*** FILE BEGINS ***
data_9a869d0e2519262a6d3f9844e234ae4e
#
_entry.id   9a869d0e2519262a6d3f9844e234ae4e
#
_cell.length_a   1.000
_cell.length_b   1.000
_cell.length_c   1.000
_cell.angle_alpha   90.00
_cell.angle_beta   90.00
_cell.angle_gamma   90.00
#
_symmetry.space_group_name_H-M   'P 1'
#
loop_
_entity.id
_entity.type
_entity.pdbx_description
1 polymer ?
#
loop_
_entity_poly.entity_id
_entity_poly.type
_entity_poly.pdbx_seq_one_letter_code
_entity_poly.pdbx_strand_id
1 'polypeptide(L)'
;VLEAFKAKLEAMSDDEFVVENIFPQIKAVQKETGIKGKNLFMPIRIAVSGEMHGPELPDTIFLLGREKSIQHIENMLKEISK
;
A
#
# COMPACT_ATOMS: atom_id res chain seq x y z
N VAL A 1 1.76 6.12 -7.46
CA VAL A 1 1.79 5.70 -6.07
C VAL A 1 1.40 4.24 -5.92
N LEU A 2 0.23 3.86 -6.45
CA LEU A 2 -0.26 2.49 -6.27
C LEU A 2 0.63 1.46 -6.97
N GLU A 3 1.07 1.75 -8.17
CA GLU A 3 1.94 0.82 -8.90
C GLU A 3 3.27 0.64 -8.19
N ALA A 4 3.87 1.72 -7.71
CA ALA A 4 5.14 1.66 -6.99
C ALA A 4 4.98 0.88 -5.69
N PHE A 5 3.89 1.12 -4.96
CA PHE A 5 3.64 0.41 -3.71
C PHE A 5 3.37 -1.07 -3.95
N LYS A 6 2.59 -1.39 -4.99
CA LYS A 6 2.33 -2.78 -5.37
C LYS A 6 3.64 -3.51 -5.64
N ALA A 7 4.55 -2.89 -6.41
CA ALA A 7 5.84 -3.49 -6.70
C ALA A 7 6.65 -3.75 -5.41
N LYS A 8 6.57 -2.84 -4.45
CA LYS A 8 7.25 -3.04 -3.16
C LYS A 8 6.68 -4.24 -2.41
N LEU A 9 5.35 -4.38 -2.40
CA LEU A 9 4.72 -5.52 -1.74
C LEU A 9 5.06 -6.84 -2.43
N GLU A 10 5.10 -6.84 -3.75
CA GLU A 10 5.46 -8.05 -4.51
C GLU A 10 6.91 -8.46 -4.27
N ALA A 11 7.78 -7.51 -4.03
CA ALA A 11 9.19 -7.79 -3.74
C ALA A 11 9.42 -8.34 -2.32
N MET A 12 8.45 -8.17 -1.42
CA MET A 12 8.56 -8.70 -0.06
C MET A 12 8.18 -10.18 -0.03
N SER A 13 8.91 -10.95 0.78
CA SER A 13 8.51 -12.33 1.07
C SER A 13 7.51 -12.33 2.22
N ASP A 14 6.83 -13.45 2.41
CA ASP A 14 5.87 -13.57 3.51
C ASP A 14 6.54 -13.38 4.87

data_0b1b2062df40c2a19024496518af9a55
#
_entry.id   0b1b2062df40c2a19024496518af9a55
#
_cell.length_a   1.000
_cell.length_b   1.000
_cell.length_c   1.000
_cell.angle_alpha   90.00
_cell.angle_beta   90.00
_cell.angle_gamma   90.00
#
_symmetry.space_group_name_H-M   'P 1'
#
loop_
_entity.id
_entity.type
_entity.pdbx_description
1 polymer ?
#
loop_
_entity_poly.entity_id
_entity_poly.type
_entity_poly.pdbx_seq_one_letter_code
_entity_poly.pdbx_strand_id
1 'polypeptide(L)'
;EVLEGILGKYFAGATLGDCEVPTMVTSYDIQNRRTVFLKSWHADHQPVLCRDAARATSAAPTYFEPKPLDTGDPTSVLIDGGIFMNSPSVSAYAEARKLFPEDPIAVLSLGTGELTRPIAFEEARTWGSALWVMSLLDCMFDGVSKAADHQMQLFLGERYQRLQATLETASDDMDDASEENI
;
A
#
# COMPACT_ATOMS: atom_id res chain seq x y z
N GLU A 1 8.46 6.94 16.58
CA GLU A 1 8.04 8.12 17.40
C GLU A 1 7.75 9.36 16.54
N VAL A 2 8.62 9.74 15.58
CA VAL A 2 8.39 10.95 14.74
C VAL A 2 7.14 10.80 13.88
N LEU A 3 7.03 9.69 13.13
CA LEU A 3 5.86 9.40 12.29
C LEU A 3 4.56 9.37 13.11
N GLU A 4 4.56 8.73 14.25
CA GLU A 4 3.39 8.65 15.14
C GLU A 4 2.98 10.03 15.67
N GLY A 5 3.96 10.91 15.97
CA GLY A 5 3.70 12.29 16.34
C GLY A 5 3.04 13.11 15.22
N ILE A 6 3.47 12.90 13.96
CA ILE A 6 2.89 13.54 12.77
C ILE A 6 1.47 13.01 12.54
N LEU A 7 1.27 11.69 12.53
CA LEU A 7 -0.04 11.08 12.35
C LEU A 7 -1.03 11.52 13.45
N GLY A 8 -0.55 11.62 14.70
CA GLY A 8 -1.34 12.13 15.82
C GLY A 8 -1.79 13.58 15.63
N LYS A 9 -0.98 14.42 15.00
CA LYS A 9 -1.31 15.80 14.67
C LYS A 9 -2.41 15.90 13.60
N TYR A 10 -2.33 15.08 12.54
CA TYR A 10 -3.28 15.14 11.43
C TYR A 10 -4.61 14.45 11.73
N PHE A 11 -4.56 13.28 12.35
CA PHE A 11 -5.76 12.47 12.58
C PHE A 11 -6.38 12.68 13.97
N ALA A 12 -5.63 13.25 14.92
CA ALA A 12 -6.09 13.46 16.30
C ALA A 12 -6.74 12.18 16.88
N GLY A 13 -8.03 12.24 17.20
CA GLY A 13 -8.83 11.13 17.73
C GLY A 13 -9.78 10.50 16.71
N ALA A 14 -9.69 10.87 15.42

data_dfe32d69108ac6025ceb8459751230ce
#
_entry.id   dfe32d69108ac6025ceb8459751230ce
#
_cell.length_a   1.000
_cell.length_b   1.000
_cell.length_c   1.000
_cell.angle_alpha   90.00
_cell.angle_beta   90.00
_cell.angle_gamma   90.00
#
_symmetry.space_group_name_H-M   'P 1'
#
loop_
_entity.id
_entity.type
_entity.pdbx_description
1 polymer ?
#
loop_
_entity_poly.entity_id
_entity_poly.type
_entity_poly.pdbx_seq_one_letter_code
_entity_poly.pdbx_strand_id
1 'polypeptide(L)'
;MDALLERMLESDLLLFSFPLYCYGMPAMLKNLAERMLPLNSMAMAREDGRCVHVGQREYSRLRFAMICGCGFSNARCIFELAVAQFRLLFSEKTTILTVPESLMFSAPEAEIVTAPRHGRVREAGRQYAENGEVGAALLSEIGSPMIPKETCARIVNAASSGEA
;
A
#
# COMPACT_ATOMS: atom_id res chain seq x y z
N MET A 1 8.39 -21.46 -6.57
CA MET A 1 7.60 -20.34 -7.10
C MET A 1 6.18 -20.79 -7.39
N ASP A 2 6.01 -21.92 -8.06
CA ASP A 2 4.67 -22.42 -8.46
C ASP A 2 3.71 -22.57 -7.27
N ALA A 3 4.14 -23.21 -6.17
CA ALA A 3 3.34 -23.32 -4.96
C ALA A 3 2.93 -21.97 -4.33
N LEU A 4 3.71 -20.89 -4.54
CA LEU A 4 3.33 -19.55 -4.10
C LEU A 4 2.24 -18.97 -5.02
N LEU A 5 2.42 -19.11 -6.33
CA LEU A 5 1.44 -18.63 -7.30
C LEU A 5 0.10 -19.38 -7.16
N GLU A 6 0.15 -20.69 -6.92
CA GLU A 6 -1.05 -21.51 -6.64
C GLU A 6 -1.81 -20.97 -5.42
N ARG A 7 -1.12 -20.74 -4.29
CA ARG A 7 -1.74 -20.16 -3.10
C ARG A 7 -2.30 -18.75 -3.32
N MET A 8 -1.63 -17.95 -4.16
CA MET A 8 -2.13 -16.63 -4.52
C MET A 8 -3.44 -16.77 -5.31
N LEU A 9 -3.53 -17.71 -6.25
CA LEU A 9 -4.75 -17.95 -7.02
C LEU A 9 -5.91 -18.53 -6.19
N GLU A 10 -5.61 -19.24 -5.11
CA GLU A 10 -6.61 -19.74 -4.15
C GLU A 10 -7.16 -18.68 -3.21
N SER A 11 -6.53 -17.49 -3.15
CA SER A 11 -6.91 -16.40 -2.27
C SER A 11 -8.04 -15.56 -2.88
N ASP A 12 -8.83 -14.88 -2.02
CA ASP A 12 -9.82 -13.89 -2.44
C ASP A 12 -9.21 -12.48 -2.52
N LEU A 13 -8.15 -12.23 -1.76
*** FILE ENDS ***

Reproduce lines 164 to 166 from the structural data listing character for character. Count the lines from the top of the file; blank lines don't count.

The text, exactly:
_entity_poly.type
_entity_poly.pdbx_seq_one_letter_code
_entity_poly.pdbx_strand_id